Figure 2.6. The hydrogen bond.
nitrogen or sulfur by a covalent bond gets close to a second electron-grabbing atom; then that second atom also grabs a small share of the electrons to form what is known as a hydrogen bond. The atom to which the hydrogen is covalently bonded is called the donor because it is losing some of its share of electrons; the other electron-grabbing atom is the acceptor. For a hydrogen bond to form, the donor and acceptor must be within a fixed distance of one another (typically 0.3 nm) with the hydrogen on a straight line between them.
Liquid water is so stable because the individual molecules can hydrogen bond, as illustrated in Figure 2.6a. Hydrogen bonding also plays a critical role in allowing DNA to store and replicate genetic information. Figure 2.6b shows how the base pairs (page 69) of DNA form hydrogen bonds in which hydrogen atoms are shared between nitrogen and oxygen and between nitrogen and nitrogen.
Very large molecules, or macromolecules, are central to the working of cells. Large biological molecules are polymers: they are assembled by joining together small, simpler molecules, which are therefore called monomers. Chemical technology has mimicked nature by producing many important polymers—polyethylene is a polymer of ethylene monomers. Cells make a number of macromolecules that we will introduce, together with their monomer building blocks, in this chapter.
Carbohydrates—sugars and the macromolecules built from them—have many different roles in cells and organisms.
All carbohydrates are formed from the simple sugars called monosaccharides. Figure 2.7 shows the monosaccharide called glucose. The form shown at the top has five carbons joined each to the other with an oxygen atom completing the ring. As well as the oxygen in the ring, glucose has five other oxygens, each in an -OH (hydroxyl) group. Glucose easily switches between the three forms, or isomers, illustrated in Figure 2.7. The two ring structures are stereo isomers: although they comprise the same atoms connected by the same bonds, they represent two different ways of arranging the atoms in space. The two stereo isomers, named a and j, continually interconvert in solution via the open-chain form.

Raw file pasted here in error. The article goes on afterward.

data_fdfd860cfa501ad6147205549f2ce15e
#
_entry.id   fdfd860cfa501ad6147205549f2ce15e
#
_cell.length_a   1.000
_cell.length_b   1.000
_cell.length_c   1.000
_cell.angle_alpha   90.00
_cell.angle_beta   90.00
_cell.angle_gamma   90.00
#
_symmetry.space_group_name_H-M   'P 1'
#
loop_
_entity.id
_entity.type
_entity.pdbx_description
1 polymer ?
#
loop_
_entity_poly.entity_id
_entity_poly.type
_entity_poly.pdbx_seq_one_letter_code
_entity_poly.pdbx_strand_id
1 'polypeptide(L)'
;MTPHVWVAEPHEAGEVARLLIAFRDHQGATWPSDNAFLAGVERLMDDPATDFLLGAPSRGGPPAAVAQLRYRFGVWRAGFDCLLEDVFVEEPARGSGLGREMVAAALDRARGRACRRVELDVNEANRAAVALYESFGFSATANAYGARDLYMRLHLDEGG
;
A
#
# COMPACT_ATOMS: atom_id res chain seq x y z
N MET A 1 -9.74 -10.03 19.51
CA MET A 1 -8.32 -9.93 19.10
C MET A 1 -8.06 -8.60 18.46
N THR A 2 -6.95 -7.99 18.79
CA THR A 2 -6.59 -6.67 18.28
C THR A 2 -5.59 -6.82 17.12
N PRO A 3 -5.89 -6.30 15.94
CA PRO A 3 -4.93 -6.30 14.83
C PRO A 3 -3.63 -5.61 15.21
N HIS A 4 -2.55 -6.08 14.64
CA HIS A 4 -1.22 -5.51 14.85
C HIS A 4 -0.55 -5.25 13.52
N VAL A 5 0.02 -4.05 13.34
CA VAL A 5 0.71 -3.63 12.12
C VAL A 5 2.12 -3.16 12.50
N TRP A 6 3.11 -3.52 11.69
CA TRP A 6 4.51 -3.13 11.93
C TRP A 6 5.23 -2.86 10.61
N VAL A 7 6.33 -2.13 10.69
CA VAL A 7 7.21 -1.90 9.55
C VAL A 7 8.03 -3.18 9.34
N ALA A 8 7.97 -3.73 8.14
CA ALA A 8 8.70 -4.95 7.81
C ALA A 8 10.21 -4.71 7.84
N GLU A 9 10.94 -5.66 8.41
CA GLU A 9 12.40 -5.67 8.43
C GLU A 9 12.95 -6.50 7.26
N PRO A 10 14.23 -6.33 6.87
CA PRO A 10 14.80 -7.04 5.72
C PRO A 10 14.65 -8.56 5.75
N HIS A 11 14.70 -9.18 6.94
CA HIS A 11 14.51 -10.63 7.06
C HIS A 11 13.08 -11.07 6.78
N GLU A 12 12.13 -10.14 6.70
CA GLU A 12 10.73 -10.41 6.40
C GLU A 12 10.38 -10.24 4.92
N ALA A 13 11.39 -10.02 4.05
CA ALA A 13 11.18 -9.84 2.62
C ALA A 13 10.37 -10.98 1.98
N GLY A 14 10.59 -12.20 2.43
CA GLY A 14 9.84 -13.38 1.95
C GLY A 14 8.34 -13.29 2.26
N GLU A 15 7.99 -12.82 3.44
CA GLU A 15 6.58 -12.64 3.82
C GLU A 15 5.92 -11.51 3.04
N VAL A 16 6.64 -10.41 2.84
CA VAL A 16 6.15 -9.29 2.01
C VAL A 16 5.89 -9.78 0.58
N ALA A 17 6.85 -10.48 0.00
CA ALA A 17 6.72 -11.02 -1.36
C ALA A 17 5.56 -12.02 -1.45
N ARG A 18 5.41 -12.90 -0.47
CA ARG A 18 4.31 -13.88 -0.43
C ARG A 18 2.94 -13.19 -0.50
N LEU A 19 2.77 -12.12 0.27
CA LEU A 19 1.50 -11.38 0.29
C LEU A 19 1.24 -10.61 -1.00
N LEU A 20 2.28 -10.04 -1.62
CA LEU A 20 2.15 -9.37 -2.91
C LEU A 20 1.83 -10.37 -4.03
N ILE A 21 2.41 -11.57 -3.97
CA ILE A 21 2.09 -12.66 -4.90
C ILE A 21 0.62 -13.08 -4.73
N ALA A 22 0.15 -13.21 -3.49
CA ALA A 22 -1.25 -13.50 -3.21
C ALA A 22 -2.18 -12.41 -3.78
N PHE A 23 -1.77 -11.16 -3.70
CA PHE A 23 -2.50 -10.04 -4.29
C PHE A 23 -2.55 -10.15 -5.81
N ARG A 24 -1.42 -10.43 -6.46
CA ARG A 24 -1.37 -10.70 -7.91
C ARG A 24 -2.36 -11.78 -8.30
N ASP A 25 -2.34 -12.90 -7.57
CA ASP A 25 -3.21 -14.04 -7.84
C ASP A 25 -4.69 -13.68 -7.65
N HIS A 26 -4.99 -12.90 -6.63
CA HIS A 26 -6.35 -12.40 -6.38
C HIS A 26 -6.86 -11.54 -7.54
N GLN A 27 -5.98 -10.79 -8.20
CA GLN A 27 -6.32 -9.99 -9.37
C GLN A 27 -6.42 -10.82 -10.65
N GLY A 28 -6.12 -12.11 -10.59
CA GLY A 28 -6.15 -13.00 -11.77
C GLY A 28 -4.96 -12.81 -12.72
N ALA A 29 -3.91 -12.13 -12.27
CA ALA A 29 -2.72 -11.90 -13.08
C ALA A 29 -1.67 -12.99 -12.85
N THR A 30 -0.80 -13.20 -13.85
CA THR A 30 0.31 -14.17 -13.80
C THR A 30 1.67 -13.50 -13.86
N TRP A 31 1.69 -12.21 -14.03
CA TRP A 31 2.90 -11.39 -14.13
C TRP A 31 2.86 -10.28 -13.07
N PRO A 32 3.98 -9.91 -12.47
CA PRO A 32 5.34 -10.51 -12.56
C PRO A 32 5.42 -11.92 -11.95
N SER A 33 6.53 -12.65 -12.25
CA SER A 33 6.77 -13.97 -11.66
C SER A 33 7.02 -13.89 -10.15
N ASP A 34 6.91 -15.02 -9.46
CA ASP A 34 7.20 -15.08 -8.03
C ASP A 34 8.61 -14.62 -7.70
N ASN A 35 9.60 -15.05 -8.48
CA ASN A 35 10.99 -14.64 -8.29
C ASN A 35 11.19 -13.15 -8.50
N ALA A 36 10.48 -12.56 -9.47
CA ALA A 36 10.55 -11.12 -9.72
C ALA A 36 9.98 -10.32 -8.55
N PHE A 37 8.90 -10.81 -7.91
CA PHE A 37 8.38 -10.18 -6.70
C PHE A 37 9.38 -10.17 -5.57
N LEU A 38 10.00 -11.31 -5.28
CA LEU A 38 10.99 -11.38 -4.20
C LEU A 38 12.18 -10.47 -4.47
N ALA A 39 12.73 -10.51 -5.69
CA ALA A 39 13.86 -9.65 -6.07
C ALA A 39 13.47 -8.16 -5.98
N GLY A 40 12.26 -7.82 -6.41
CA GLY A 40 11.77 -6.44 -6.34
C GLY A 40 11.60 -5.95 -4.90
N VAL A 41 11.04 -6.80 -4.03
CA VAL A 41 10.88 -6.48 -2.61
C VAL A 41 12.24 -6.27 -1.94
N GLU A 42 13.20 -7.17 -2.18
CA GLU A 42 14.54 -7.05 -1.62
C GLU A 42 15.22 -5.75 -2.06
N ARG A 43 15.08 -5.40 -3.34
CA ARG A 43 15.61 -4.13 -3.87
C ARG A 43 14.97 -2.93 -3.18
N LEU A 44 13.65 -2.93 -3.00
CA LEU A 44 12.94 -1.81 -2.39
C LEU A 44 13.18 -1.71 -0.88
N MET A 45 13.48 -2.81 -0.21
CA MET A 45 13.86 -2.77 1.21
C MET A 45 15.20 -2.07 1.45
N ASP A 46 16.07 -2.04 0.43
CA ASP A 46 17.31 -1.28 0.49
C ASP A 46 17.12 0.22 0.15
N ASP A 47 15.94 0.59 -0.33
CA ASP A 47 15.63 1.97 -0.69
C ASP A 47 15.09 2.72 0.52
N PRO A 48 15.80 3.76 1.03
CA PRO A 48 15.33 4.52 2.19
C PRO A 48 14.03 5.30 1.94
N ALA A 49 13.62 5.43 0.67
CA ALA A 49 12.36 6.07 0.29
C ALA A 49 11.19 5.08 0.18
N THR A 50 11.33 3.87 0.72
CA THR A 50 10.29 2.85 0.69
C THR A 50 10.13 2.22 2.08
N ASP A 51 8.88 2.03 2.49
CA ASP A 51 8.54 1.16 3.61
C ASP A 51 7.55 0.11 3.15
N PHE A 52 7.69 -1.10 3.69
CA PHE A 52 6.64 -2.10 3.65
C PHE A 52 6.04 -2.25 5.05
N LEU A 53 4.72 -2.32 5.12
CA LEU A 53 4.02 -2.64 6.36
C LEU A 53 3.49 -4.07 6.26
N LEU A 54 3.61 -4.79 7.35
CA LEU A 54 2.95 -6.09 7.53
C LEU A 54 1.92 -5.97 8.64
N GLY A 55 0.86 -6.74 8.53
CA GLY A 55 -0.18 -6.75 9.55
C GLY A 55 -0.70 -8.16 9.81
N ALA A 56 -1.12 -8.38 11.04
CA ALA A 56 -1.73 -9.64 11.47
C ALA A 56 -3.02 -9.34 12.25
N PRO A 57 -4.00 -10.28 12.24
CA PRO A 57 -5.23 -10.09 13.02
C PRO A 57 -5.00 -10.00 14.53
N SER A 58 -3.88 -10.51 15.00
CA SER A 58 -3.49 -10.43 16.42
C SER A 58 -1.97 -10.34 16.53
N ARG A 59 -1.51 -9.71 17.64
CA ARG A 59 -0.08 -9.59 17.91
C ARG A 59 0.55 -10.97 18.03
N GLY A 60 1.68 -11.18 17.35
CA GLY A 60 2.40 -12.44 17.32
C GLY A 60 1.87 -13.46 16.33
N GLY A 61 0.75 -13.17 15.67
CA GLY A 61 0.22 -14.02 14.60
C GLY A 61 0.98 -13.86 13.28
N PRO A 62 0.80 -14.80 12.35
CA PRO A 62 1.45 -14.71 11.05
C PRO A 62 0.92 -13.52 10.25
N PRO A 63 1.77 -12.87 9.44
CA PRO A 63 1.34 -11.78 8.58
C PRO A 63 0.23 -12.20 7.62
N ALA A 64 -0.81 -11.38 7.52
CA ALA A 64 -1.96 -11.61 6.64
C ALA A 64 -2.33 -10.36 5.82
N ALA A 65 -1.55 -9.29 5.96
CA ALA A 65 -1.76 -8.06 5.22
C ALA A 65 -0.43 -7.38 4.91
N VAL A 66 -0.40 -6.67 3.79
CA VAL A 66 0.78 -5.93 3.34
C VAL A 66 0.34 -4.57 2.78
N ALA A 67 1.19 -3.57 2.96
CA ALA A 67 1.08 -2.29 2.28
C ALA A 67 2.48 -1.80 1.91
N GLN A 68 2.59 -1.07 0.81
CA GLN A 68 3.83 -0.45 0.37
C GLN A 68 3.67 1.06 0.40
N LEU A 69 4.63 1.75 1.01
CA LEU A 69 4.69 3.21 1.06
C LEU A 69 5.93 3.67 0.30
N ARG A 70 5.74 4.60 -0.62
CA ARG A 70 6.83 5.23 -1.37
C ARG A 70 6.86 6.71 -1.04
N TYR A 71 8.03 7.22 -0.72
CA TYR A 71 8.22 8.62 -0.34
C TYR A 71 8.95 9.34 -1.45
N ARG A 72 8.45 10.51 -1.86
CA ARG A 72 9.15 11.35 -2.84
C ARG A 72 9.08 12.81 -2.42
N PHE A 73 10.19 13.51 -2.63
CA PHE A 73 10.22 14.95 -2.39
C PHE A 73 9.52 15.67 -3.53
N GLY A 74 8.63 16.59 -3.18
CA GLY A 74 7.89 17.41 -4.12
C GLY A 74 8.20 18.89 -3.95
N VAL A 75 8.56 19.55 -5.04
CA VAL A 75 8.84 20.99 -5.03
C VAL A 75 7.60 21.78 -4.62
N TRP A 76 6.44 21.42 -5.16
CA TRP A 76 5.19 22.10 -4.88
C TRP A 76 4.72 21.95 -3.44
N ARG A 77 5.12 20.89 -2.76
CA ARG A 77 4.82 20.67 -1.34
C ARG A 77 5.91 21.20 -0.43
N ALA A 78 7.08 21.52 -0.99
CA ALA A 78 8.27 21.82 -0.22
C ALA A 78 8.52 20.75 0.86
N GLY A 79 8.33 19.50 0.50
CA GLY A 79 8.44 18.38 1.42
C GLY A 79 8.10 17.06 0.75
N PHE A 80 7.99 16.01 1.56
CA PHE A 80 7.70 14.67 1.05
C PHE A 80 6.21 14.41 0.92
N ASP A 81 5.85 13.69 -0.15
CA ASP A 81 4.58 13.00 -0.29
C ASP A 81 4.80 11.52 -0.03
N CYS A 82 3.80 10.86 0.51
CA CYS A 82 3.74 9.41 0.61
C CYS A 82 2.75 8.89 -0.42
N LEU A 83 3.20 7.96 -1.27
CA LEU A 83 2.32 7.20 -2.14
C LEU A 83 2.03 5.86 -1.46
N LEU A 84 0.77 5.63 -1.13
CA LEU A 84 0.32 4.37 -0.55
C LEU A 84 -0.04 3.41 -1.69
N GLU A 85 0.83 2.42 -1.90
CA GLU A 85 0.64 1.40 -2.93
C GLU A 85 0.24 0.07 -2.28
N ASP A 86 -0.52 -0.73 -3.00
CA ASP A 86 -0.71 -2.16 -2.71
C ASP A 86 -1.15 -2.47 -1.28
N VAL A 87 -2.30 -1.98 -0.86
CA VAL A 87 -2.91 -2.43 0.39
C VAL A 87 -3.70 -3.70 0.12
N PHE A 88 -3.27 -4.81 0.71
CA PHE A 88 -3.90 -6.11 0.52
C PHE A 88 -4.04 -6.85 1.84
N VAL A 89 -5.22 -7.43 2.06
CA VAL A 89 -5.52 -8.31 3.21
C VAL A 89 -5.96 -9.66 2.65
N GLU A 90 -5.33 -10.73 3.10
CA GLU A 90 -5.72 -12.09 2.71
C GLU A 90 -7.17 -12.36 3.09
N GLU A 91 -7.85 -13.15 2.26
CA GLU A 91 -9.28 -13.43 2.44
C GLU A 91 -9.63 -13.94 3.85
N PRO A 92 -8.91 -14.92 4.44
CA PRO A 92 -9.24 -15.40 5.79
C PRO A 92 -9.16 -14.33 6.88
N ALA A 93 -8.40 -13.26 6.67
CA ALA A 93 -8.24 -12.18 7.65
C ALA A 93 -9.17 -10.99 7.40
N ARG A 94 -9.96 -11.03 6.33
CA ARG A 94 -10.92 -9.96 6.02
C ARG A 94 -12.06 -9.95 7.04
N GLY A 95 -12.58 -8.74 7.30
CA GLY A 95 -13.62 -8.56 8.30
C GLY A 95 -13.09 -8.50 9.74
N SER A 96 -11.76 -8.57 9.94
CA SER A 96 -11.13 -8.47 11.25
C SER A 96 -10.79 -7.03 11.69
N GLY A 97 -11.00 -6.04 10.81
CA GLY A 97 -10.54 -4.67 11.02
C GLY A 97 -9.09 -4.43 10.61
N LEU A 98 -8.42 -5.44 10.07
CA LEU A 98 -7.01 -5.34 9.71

Figure 2.8 shows five other monosaccharides that we will meet again in this book. Like glucose, each of these monosaccharides can adopt an open-chain form and a number of ring structures. In Figure 2.8 we show each sugar in a form that it adopts quite often. These sugars share with glucose the two characteristics of monosaccharides: they can adopt a form in which an oxygen atom completes a ring of carbons, and they have many hydroxyl groups. The generic names for monosaccharides are derived from the Greek for the number of their carbon atoms, so glucose, galactose, mannose, and fructose are hexoses (6 carbons) while ribose and ribulose are pentoses (5 carbons). Classically, a monosaccharide has the general formula C„ (H2O)„, hence the name carbohydrate. All the monosaccharides shown in Figures 2.7 and 2.8 fit this rule—the four hexoses can be written as C6(H2O)6 and the two pentoses as C5(H2O)5.
It is worth noting that although both sugars and organic acids contain an —OH group, the behavior of an —OH group that forms part of a carboxyl group is very different from one that is not next to a double-bonded oxygen. In general the —OH group in a carboxyl group will readily give up an H+ to water or other acceptors; this is not true of —OH groups
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